Halliburton Tumbles as Frack Giant Sees Second-Half Slowdown
(Bloomberg) -- Fracking-services king Halliburton Co. plunged the most in almost three years after warning that second-half profits will suffer on a slowdown in the Permian Basin and other parts of the U.S.
The Houston-based oilfield servicer dropped as much as 8.2 percent in New York trading for its biggest decline since November 2016. The company on Monday reported a weaker-than-expected operating profit in the second quarter, and Chief Executive Officer Jeff Miller told analysts he sees similar results coming in the third quarter, well short of the growth investors expected.
Pipeline shortages and other issues will delay work in both the Permian and Marcellus basins, Miller said. Halliburton, the world’s biggest frack provider, is facing a double whammy in North America with the Permian headed for a temporary slowdown and chief rival, Schlumberger Ltd., ramping up competition in Halliburton’s home market.
“People definitely expect the pause in the second half, but you need a substantial beat in 2Q to start from a new level,” Luke Lemoine, an analyst at Capital One Securities, said Monday in a phone interview. “We all know the second half is coming down, but you want to come down from a higher level.”
Halliburton’s oil-service peers also dropped on the disappointing outlook, headed by a 7.4 percent plunge for Patterson-UTI Energy Inc.
The company announced a $789 million second-quarter operating profit that fell short of the $816 million average estimate from 14 analysts in a Bloomberg survey. Halliburton had been a consistent outperformer in most earnings measures until now.
Rather than the flat sequential growth in earnings that Miller forecast, analysts coming into today were expecting Halliburton to boost earnings 17 percent to 68 cents a share compared to the second quarter, according to the average of 27 estimates compiled by Bloomberg.
The slowing of U.S. activity due to pipeline constraints coupled with competitors adding more frack gear will put greater pressure on Halliburton to be able to boost its service pricing in the third quarter, Miller said.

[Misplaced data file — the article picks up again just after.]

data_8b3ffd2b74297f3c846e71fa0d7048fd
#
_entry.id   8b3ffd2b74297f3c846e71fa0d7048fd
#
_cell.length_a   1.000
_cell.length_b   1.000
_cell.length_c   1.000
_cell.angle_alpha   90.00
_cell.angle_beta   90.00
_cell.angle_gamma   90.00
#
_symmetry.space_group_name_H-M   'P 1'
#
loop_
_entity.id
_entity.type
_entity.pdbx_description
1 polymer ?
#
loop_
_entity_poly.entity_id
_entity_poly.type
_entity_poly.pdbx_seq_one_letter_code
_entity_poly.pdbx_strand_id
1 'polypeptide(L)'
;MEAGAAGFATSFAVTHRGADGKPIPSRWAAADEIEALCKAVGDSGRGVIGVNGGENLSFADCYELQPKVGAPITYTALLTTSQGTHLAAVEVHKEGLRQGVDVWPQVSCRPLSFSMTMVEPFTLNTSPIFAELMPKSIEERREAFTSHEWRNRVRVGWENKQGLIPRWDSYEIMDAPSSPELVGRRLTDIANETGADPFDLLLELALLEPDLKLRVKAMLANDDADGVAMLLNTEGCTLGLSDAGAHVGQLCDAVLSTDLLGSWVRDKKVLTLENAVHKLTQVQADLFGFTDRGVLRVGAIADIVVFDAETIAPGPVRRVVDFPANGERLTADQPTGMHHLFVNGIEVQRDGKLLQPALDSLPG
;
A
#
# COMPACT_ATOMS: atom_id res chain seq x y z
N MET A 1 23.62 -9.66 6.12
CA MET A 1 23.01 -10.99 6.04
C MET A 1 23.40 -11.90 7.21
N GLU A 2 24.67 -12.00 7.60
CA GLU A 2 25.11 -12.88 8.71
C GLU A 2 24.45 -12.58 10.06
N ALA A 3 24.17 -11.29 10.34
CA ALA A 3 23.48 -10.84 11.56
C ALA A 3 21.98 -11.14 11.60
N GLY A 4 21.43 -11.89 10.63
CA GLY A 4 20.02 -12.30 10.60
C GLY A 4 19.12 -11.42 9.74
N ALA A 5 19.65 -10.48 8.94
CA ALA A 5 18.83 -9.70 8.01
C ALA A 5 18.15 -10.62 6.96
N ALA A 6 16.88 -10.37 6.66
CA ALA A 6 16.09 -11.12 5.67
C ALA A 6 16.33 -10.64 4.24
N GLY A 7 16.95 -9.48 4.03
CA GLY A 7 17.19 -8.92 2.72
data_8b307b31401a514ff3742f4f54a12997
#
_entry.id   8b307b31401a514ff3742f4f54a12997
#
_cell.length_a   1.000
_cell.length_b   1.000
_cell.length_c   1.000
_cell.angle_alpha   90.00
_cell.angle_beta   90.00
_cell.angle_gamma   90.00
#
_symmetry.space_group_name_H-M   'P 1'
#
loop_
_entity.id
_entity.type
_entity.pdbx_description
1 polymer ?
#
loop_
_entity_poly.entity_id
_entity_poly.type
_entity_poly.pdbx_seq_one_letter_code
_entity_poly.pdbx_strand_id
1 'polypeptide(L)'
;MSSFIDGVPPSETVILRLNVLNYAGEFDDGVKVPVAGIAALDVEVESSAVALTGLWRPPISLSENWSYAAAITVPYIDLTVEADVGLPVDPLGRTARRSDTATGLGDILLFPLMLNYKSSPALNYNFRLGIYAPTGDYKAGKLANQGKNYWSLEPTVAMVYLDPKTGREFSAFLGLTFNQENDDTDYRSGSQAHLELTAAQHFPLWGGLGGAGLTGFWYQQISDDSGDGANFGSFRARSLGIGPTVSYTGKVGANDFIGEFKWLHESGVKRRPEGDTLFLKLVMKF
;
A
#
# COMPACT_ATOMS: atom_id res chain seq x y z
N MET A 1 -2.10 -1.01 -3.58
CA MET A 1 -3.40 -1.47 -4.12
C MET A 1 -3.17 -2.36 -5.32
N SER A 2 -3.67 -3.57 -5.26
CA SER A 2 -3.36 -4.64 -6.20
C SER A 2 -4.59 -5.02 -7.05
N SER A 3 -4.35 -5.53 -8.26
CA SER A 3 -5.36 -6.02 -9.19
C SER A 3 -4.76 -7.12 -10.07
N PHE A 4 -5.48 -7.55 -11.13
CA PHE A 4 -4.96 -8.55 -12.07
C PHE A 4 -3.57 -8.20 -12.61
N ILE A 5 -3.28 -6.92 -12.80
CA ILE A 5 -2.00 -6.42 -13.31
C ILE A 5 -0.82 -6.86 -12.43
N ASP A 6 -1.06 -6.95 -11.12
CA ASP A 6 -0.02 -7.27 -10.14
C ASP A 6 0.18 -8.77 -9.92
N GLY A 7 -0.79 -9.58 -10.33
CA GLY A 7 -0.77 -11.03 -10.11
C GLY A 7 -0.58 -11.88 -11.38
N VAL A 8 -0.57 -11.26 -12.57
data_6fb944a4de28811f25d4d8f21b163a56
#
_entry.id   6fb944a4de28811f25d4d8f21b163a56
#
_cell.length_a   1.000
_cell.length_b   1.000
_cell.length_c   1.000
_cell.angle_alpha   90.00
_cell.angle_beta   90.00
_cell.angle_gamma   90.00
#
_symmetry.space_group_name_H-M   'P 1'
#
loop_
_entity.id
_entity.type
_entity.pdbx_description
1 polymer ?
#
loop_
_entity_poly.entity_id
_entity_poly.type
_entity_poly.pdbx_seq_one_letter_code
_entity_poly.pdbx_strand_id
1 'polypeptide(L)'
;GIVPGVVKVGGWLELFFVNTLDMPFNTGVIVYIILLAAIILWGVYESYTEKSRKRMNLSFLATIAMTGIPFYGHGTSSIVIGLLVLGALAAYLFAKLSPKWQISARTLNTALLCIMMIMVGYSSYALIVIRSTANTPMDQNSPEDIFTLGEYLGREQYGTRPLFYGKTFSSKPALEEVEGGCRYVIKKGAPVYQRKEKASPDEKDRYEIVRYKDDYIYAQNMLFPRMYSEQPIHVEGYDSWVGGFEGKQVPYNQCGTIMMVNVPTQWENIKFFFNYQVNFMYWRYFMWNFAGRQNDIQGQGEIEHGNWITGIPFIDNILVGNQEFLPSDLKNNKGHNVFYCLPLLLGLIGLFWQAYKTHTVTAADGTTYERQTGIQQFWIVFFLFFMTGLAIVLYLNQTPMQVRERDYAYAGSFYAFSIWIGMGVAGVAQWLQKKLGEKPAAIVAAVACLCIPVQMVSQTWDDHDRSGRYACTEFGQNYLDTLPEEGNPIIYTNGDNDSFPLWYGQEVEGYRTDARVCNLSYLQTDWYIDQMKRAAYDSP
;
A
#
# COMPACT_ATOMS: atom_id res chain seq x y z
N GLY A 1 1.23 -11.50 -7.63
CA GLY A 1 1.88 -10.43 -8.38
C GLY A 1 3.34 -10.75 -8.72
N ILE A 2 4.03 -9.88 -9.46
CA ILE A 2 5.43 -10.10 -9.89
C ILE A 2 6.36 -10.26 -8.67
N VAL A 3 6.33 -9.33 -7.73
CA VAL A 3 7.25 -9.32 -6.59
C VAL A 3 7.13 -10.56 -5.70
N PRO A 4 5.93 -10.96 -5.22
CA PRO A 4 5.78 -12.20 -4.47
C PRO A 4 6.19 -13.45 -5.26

"Because of the things I’ve described this morning, I think the total market is temporarily balanced," Miller said of the supply and demand for fracking, which he has previously said was about 500,000 horsepower undersupplied.
Thanks to the Permian Basin, North America has been the world’s growth engine, leading the global oil industry out of the worst crude crash in a generation. That’s allowed Halliburton and its peers to push up pricing for everything from drilling to fracking and even the grains of sand that prop open rocks for the oil flow.
Schlumberger posted a 43-cent per-share profit on July 20 that matched analysts’ estimates. Baker Hughes, the No. 3 player in oilfield services, fell short of expectations. Still, both companies expressed optimism that a global recovery in demand for their expertise and gear will yield tangible financial benefits by the end of this year.
The U.S. fracking market was already fully recovered from the rout as recently as last month, having employed 480 fleets of rock-crushing pumps throughout the industry in June, according Primary Vision Inc. That’s more than triple the number of crews fracking in the U.S. two years ago and already eclipsing pre-bust levels in 2014.
Halliburton reported an operating profit of $669 million in its completion and production unit, which houses the world’s biggest fracking business. That’s less than the $711 million that Lemoine said he was looking for.
North America Sales
In North America, the company’s largest region, sales expanded 38 percent from a year earlier. It’s the third-straight quarter that year-over-year revenue growth shrunk from the previous period.
Halliburton has lost 15 percent, or more than $6 billion, of its market value this year, lagging the 14 percent growth in West Texas Intermediate, the U.S. crude benchmark.
"We were hoping a Q2 print better than market expectations would be just what the doctor ordered to jumpstart” Halliburton stock, analysts at Tudor Pickering Holt & Co. wrote Monday in a note to investors. "But these in-line results likely won’t be that catalyst."
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